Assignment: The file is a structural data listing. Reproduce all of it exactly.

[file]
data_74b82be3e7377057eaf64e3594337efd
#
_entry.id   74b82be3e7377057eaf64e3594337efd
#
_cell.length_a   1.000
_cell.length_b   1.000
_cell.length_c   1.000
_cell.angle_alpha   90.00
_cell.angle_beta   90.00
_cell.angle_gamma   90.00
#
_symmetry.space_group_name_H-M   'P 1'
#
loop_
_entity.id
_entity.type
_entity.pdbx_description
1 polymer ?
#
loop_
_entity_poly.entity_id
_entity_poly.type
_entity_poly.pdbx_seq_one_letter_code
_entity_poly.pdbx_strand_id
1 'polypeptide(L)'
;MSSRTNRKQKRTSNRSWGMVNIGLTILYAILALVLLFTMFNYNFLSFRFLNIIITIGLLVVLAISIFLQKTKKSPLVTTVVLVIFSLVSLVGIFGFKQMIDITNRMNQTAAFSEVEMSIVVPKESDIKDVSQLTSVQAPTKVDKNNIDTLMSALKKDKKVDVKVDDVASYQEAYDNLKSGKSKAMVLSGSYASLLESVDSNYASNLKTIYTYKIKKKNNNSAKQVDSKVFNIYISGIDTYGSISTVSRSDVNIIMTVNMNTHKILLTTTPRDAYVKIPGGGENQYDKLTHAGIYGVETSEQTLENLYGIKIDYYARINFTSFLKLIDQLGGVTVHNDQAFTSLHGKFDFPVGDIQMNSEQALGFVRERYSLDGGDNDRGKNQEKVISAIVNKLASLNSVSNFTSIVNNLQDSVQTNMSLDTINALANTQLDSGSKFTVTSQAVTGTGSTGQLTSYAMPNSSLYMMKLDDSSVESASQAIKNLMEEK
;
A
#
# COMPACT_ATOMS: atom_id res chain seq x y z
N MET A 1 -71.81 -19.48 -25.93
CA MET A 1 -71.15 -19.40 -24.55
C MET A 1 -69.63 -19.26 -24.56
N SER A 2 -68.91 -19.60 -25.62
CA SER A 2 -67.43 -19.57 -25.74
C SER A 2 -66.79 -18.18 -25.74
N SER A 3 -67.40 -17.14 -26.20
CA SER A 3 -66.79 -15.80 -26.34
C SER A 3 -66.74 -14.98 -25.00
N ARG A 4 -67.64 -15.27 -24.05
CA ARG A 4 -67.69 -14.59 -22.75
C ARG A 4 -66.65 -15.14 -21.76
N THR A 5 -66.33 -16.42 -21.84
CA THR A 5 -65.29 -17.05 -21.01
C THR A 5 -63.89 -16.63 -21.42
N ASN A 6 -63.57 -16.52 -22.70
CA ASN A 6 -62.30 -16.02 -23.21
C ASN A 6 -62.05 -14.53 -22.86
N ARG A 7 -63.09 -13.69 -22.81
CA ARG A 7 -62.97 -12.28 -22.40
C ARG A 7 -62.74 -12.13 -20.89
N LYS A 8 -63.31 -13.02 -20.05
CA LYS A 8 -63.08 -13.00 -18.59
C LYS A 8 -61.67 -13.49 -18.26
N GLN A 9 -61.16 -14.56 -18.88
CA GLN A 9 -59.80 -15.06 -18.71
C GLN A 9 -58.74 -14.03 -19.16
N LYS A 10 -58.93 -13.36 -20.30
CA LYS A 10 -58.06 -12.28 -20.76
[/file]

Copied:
data_74b82be3e7377057eaf64e3594337efd
#
_entry.id   74b82be3e7377057eaf64e3594337efd
#
_cell.length_a   1.000
_cell.length_b   1.000
_cell.length_c   1.000
_cell.angle_alpha   90.00
_cell.angle_beta   90.00
_cell.angle_gamma   90.00
#
_symmetry.space_group_name_H-M   'P 1'
#
loop_
_entity.id
_entity.type
_entity.pdbx_description
1 polymer ?
#
loop_
_entity_poly.entity_id
_entity_poly.type
_entity_poly.pdbx_seq_one_letter_code
_entity_poly.pdbx_strand_id
1 'polypeptide(L)'
;MSSRTNRKQKRTSNRSWGMVNIGLTILYAILALVLLFTMFNYNFLSFRFLNIIITIGLLVVLAISIFLQKTKKSPLVTTVVLVIFSLVSLVGIFGFKQMIDITNRMNQTAAFSEVEMSIVVPKESDIKDVSQLTSVQAPTKVDKNNIDTLMSALKKDKKVDVKVDDVASYQEAYDNLKSGKSKAMVLSGSYASLLESVDSNYASNLKTIYTYKIKKKNNNSAKQVDSKVFNIYISGIDTYGSISTVSRSDVNIIMTVNMNTHKILLTTTPRDAYVKIPGGGENQYDKLTHAGIYGVETSEQTLENLYGIKIDYYARINFTSFLKLIDQLGGVTVHNDQAFTSLHGKFDFPVGDIQMNSEQALGFVRERYSLDGGDNDRGKNQEKVISAIVNKLASLNSVSNFTSIVNNLQDSVQTNMSLDTINALANTQLDSGSKFTVTSQAVTGTGSTGQLTSYAMPNSSLYMMKLDDSSVESASQAIKNLMEEK
;
A
#
# COMPACT_ATOMS: atom_id res chain seq x y z
N MET A 1 -71.81 -19.48 -25.93
CA MET A 1 -71.15 -19.40 -24.55
C MET A 1 -69.63 -19.26 -24.56
N SER A 2 -68.91 -19.60 -25.62
CA SER A 2 -67.43 -19.57 -25.74
C SER A 2 -66.79 -18.18 -25.74
N SER A 3 -67.40 -17.14 -26.20
CA SER A 3 -66.79 -15.80 -26.34
C SER A 3 -66.74 -14.98 -25.00
N ARG A 4 -67.64 -15.27 -24.05
CA ARG A 4 -67.69 -14.59 -22.75
C ARG A 4 -66.65 -15.14 -21.76
N THR A 5 -66.33 -16.42 -21.84
CA THR A 5 -65.29 -17.05 -21.01
C THR A 5 -63.89 -16.63 -21.42
N ASN A 6 -63.57 -16.52 -22.70
CA ASN A 6 -62.30 -16.02 -23.21
C ASN A 6 -62.05 -14.53 -22.86
N ARG A 7 -63.09 -13.69 -22.81
CA ARG A 7 -62.97 -12.28 -22.40
C ARG A 7 -62.74 -12.13 -20.89
N LYS A 8 -63.31 -13.02 -20.05
CA LYS A 8 -63.08 -13.00 -18.59
C LYS A 8 -61.67 -13.49 -18.26
N GLN A 9 -61.16 -14.56 -18.88
CA GLN A 9 -59.80 -15.06 -18.71
C GLN A 9 -58.74 -14.03 -19.16
N LYS A 10 -58.93 -13.36 -20.30
CA LYS A 10 -58.06 -12.28 -20.76